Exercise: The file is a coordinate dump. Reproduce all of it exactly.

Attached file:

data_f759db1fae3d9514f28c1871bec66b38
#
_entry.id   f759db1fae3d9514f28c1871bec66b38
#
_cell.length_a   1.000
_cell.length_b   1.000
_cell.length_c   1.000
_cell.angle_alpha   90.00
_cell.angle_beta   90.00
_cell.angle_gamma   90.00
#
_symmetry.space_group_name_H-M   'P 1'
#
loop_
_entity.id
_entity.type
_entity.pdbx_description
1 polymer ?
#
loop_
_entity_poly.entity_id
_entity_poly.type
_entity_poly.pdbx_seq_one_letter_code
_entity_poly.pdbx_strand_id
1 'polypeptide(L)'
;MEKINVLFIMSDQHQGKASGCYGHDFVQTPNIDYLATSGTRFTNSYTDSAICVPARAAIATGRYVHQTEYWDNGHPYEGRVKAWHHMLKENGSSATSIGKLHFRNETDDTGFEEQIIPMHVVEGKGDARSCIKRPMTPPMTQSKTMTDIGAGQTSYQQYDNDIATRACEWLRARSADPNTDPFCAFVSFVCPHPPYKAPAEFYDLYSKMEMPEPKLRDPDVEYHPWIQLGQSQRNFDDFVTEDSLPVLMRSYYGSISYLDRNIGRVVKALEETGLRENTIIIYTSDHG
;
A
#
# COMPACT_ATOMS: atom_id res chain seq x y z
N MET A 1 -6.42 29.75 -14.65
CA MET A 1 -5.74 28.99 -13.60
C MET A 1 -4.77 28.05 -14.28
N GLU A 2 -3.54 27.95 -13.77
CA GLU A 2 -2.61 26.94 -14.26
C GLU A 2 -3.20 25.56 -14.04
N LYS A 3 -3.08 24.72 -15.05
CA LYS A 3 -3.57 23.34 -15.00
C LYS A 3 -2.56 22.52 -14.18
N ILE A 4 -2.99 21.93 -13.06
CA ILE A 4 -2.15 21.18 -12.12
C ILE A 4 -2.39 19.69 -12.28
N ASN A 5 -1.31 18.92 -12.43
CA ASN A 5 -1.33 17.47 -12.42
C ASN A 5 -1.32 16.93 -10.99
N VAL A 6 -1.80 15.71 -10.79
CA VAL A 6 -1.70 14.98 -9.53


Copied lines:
data_f759db1fae3d9514f28c1871bec66b38
#
_entry.id   f759db1fae3d9514f28c1871bec66b38
#
_cell.length_a   1.000
_cell.length_b   1.000
_cell.length_c   1.000
_cell.angle_alpha   90.00
_cell.angle_beta   90.00
_cell.angle_gamma   90.00
#
_symmetry.space_group_name_H-M   'P 1'
#
loop_
_entity.id
_entity.type
_entity.pdbx_description
1 polymer ?
#
loop_
_entity_poly.entity_id
_entity_poly.type
_entity_poly.pdbx_seq_one_letter_code
_entity_poly.pdbx_strand_id
1 'polypeptide(L)'
;MEKINVLFIMSDQHQGKASGCYGHDFVQTPNIDYLATSGTRFTNSYTDSAICVPARAAIATGRYVHQTEYWDNGHPYEGRVKAWHHMLKENGSSATSIGKLHFRNETDDTGFEEQIIPMHVVEGKGDARSCIKRPMTPPMTQSKTMTDIGAGQTSYQQYDNDIATRACEWLRARSADPNTDPFCAFVSFVCPHPPYKAPAEFYDLYSKMEMPEPKLRDPDVEYHPWIQLGQSQRNFDDFVTEDSLPVLMRSYYGSISYLDRNIGRVVKALEETGLRENTIIIYTSDHG
;
A
#
# COMPACT_ATOMS: atom_id res chain seq x y z
N MET A 1 -6.42 29.75 -14.65
CA MET A 1 -5.74 28.99 -13.60
C MET A 1 -4.77 28.05 -14.28
N GLU A 2 -3.54 27.95 -13.77
CA GLU A 2 -2.61 26.94 -14.26
C GLU A 2 -3.20 25.56 -14.04
N LYS A 3 -3.08 24.72 -15.05
CA LYS A 3 -3.57 23.34 -15.00
C LYS A 3 -2.56 22.52 -14.18
N ILE A 4 -2.99 21.93 -13.06
CA ILE A 4 -2.15 21.18 -12.12
C ILE A 4 -2.39 19.69 -12.28
N ASN A 5 -1.31 18.92 -12.43
CA ASN A 5 -1.33 17.47 -12.42
C ASN A 5 -1.32 16.93 -10.99
N VAL A 6 -1.80 15.71 -10.79
CA VAL A 6 -1.70 14.98 -9.53